“They want to see pictures, so they like to have their cellphones out. They really want to record and take pictures. We don’t allow that, obviously.”
The second part of Haase’s title refers to ensuring that riders will enjoy their SlotZilla experience. So he’ll keep riders engaged before they’re let loose, chatting and joking — and maybe cajoling a bit — during what on weekends and key days can be a noticeable wait.
The goal, he says, is to “make it seem like they’re not waiting as long.”
And, Haase says, “I tell the jokes,” although, he quips, “just because I said I tell jokes doesn’t mean they’re funny jokes.”
‘O’ crafts technician
Tyler Cecchini has no interest in the footlights. But footwear? That’s different.
Cecchini, 28, is a crafts technician for Cirque du Soleil’s “O” at Bellagio. It’s her job to maintain performers’ footwear and wigs, laundering them, repairing them as necessary and doing alterations, all to allow cast members to perform at their best.
Cecchini has been at “O” for almost six years, starting as a wardrobe attendant, tending to costumes created from materials as diverse as the Kevlar used in a fire act to the show’s numerous pieces subjected to the effects of water.
Some materials are “things you wouldn’t quite expect,” she says. “Some of our swimmers’ costumes are shower curtain-type material. You find some creative uses for things, for sure.”
Cecchini entered college as a chemistry major. Then she saw a Cirque show in Orlando, Florida.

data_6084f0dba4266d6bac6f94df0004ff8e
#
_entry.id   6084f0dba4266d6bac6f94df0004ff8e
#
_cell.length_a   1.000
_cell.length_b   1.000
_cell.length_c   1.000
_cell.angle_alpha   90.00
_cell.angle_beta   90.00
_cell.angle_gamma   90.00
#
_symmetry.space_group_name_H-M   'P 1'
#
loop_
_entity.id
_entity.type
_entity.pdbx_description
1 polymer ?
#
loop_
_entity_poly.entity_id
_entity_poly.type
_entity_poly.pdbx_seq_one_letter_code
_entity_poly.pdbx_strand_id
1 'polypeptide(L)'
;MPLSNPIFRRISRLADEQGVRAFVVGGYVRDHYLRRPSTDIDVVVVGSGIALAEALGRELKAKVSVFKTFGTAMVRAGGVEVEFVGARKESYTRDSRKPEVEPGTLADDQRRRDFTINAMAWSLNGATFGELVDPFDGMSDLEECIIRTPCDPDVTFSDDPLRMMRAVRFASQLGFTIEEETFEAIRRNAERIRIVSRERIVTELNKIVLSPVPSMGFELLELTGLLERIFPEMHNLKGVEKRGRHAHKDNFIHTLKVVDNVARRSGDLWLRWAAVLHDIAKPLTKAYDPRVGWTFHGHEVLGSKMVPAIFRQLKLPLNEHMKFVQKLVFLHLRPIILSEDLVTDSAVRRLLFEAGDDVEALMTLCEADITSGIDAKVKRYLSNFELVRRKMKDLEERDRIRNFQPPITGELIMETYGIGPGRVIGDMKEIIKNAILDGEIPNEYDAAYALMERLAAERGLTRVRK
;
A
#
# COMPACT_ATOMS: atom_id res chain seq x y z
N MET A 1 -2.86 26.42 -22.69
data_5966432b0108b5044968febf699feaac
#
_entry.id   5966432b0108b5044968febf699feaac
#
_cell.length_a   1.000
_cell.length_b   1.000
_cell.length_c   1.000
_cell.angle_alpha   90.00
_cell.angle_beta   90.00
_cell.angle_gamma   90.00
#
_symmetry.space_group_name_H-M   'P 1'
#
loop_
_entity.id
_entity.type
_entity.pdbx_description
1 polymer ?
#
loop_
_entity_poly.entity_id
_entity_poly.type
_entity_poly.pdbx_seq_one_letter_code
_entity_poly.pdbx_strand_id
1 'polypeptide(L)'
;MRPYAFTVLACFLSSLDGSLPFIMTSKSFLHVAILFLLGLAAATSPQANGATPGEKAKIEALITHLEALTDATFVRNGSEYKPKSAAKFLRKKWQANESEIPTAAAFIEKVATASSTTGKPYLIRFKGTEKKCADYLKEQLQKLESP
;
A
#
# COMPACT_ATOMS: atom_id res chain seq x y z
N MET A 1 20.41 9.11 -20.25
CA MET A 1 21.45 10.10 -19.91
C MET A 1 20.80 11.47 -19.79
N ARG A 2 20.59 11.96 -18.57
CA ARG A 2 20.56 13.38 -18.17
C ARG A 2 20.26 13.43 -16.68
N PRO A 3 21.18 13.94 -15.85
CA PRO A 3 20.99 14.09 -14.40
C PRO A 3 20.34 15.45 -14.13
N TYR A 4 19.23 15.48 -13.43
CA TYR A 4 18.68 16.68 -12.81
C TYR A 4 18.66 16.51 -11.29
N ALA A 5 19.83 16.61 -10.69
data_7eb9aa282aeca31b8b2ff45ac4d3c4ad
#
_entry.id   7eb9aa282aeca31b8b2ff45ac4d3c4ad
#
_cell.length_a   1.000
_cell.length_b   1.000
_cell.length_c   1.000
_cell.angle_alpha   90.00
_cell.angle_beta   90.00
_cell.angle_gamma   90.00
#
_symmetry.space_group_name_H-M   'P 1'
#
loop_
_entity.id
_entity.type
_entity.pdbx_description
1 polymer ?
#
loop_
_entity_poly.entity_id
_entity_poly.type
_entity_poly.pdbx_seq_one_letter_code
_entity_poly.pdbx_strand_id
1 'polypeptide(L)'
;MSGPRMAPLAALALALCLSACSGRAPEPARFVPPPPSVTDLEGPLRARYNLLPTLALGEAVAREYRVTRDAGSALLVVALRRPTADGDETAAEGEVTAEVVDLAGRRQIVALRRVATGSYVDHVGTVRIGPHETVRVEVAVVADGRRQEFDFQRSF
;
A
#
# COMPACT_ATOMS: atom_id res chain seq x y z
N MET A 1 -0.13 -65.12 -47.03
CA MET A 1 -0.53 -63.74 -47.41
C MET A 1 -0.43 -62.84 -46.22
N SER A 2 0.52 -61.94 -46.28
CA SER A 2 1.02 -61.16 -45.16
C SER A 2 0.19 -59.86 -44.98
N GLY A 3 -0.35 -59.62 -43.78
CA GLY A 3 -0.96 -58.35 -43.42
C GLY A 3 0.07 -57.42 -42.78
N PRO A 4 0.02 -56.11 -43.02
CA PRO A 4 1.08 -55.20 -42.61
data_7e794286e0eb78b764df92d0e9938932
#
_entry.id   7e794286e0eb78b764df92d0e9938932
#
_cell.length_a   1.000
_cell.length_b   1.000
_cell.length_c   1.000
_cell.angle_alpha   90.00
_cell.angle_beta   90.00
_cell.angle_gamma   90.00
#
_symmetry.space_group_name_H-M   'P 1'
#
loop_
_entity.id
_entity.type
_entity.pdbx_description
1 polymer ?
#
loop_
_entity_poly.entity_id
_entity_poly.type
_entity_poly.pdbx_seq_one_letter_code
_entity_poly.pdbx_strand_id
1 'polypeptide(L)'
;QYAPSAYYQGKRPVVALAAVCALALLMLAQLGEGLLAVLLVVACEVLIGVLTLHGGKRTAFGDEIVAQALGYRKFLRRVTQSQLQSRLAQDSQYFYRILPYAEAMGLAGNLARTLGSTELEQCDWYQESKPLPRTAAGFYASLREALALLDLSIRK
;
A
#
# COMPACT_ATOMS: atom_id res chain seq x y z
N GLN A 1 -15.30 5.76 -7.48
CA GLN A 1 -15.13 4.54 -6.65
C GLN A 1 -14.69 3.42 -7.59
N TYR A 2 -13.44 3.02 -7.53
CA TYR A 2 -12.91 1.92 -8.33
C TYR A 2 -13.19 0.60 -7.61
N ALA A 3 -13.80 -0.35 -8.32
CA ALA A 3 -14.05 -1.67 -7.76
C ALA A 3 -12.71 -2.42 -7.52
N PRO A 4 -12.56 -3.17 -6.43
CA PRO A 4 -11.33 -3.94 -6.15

“We were watching the show and the lights and the costumes and it just caught my eye and I decided, ‘OK, I’m going to change my major,’ ” she says. “And slowly through the years I made my way into the crafts world.”
Cecchini earned a degree in theater design and technology from the University of Central Florida, worked for two years at SeaWorld Orlando, and came to Las Vegas to intern with “Ka.” She enjoys the creativity of helping a creator’s vision become real.
“I’m not one who enjoys designing. I enjoy keeping the designs of others true to what they wanted,” she says. “But there’s still so much creativity in looking at ‘How do you patch a certain shoe for repair, how do you find the right sole for a performer for something that doesn’t fit right, what is the alteration or change that has to happen to make them feel OK?’ ”
Kids Quest children’s caregiver
When she was a kid, Kasey Wong enjoyed playing at Kids Quest, a child care facility at Texas Station, while her parents enjoyed the adult-themed entertainment in the casino.
A few years ago, Wong, 24, discovered while going to a movie at Red Rock Resort that it, too, had a Kids Quest. She always had enjoyed interacting with children and figured she’d apply for a job there.
She’s now been a team member at Kids Quest at Red Rock Resort for three years, caring for children whose parents are visiting the casino for an evening of fun, hotel guests’ kids, employees’ children or even neighborhood kids whose parents need child care while running errands.
She brings to the job memories of the fun she used to have. “Every weekend I remember coming,” she says. “I loved it growing up.”
Working at Kids Quest brings back “all those memories I had as a child,” of meeting and playing with other kids. The big difference today: “It’s more high-tech now. They play more video games. We didn’t have that as kids.”
But the objective remains the same. “Keep them engaged and entertained,” Wong says.